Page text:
Commissioner of Internal Revenue v. Glenshaw Glass Company

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Commissioner of Internal Revenue v. Glenshaw Glass Company
by the Supreme Court of the United States
Commissioner v. Glenshaw Glass Co., 348 U.S. 426 (1955), was an important income tax case before the United States Supreme Court. The Court held as follows:
  • Congress, in enacting income taxation statutes that comprehend "gains or profits and income derived from any source whatever," intended to tax all gain except that which was specifically exempted.
  • Income is not limited to "the gain derived from capital, from labor, or from both combined."
  • Although the Court used this characterization in Eisner v. Macomber, it "was not meant to provide a touchstone to all future gross income questions."
  • Instead, income is realized whenever there are "instances of [1] undeniable accessions to wealth, [2] clearly realized, and [3] over which the taxpayers have complete dominion."
  • Under this definition, punitive damages qualify as "income" — even though they are not derived from capital or from labor.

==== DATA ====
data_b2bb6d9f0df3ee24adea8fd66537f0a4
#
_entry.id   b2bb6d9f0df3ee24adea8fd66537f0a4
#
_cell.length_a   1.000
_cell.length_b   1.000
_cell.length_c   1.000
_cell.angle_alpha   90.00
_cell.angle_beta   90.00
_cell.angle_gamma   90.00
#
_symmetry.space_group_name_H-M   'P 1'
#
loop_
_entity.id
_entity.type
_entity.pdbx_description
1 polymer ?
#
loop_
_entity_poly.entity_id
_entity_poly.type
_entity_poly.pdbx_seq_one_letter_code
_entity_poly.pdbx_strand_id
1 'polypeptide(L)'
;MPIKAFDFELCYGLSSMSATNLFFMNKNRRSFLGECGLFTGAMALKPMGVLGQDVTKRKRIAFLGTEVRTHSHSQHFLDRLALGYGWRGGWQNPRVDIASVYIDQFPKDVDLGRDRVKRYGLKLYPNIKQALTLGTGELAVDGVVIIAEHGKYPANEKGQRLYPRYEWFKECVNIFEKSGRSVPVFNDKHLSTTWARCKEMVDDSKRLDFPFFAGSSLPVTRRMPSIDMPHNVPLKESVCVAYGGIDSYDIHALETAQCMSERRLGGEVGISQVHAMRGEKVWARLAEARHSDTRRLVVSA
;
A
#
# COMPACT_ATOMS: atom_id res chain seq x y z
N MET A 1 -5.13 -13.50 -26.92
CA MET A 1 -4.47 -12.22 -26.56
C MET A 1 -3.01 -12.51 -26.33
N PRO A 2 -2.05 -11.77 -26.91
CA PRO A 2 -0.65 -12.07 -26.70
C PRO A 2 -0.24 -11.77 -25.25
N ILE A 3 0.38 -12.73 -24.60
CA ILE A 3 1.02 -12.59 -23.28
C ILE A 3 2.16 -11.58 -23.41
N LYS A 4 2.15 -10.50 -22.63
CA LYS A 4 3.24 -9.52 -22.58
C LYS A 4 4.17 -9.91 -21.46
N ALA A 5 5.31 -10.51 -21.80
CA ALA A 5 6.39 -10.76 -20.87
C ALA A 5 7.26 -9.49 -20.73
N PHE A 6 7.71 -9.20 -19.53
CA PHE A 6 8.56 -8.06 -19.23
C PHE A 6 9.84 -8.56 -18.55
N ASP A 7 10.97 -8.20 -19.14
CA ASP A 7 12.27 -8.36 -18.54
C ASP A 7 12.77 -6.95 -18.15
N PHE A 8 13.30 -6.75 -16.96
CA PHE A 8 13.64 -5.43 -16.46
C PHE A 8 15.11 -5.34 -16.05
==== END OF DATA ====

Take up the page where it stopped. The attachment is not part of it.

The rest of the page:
Excerpted from Commissioner v. Glenshaw Glass Co. on Wikipedia, the free encyclopedia.

Court Documents
Opinion of the Court
Wikipedia-logo-v2.svg Wikipedia article

United States Supreme Court

348 U.S. 426


 Argued: Feb. 28, 1955. --- Decided: March 28, 1955

See 349 U.S. 925, 75 S.Ct. 657.

Solicitor General, Simon E. Sobeloff, Washington, D.C., for petitioner.

Mr.Max Swiren, Chicago, Ill., for respondent Glenshaw Glass Co.

Mr. Samuel H. Levy, Philadelphia, Pa., for respondent Wm. Goldman Theatres, Inc.

Mr. Chief Justice WARREN delivered the opinion of the Court.


This work is in the public domain in the United States because it is a work of the United States federal government (see 17 U.S.C. 105).